Latest research from Mintel on the European men's grooming market shows that while sales of shaving products in the Big 5 European countries (France, Germany, Italy, Spain and UK) combined increased from €1.85bn in 2005 to €2bn in 2010, sales of skin care products are up 45 per cent from € 289mn to €420mn in the same period.
Nica Lewis, Global Skin care analyst at Mintel, said: "Men show a huge interest in keeping young looking which has fuelled demand for skin care products that combat signs of fatigue, stress and ageing.”
More exposure leads to more acceptability
Lewis also explained that an increase of information in the media, a greater variety of products available and wider use of celebrities to endorse products has positively influenced the category over the last five years.
In 2010, Mintel estimates the overall male grooming category in the Big 5 was valued at € 6.6bn, an increase of just 8 per cent since 2005.
While Mintel expects the category to grow by a further 8 per cent to €7.2bn between 2010 and 2014, the slight dip due to the economic crisis, has led to men buying fewer and cheaper grooming products.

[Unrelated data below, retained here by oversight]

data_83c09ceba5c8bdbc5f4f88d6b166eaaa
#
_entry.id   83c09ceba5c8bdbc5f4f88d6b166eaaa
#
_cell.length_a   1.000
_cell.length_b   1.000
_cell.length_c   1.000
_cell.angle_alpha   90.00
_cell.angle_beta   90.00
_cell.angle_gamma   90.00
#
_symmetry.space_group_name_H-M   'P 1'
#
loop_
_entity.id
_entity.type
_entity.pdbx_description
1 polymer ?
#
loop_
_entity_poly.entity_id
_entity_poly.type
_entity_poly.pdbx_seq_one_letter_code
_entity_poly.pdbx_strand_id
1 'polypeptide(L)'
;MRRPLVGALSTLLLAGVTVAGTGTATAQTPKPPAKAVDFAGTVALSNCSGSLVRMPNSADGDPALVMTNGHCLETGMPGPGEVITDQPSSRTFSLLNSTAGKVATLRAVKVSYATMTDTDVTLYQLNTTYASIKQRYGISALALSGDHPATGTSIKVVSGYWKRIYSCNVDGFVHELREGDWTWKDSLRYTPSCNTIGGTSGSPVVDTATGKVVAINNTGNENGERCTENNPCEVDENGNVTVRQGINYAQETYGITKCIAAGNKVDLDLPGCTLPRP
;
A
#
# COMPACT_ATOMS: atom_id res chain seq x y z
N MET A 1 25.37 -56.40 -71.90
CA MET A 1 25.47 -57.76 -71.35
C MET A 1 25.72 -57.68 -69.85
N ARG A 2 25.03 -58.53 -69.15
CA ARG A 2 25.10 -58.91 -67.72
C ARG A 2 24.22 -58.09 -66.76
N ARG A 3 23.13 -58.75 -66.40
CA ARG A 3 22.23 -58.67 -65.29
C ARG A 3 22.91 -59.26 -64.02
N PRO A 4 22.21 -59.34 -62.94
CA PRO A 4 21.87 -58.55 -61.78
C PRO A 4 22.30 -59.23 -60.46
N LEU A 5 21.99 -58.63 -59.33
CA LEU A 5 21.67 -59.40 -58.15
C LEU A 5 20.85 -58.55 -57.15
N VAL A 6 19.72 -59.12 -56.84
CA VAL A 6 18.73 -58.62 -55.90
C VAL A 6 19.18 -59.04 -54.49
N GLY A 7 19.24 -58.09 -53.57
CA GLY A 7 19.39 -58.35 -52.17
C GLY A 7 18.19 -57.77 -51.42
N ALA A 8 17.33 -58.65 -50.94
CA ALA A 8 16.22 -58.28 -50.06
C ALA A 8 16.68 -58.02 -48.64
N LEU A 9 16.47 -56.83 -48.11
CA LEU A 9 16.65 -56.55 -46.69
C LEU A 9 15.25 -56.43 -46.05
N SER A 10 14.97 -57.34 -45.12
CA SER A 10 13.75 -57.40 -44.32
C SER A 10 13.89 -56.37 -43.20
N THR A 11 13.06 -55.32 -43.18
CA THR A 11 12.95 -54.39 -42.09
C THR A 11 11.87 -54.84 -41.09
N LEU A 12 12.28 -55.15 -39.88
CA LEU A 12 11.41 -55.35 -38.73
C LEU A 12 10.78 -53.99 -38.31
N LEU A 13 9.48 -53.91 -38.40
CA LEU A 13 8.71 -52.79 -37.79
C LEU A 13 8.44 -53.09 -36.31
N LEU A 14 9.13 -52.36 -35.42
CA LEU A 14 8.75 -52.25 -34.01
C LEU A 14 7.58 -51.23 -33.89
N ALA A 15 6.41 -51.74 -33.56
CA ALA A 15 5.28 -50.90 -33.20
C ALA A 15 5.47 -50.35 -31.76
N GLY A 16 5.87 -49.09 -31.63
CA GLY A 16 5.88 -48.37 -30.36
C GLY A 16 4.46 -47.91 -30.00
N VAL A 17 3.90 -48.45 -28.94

Of the Big 5, Germany and Spain registered the greatest growth in male skin care sales over the past 5 years, posting 100 and 76 per cent growth respectively, better than any other sectors within the grooming market.
Trends, trends, trends…
According to the research men show a keen interest in personal appearance, with 65 per cent considering their appearance important and almost half admitting what they want most is to look attractive and well groomed.
Mintel's research also shows that Europe was particularly active in new product launches for the sector, accounting alone for 46 per cent of global men's grooming new product launches during January 2010 to June 2011.
When it comes to new trends, botanical and herbal products dominate with three in ten new launches during the same 18 month period featuring botanical ingredients. Dermatologically tested is the second most popular claim across the Big 5 accounting for around a quarter of the launches, followed by claims to moisturize or hydrate.
"The trend for botanical and herbal products is being witnessed across most personal care markets, with men increasingly avoiding parabens and phthalates and looking for natural formulations instead. While the success of moisturizing or hydrating products shows an interest among male consumers in facial skincare products that combat dryness," concluded Lewis.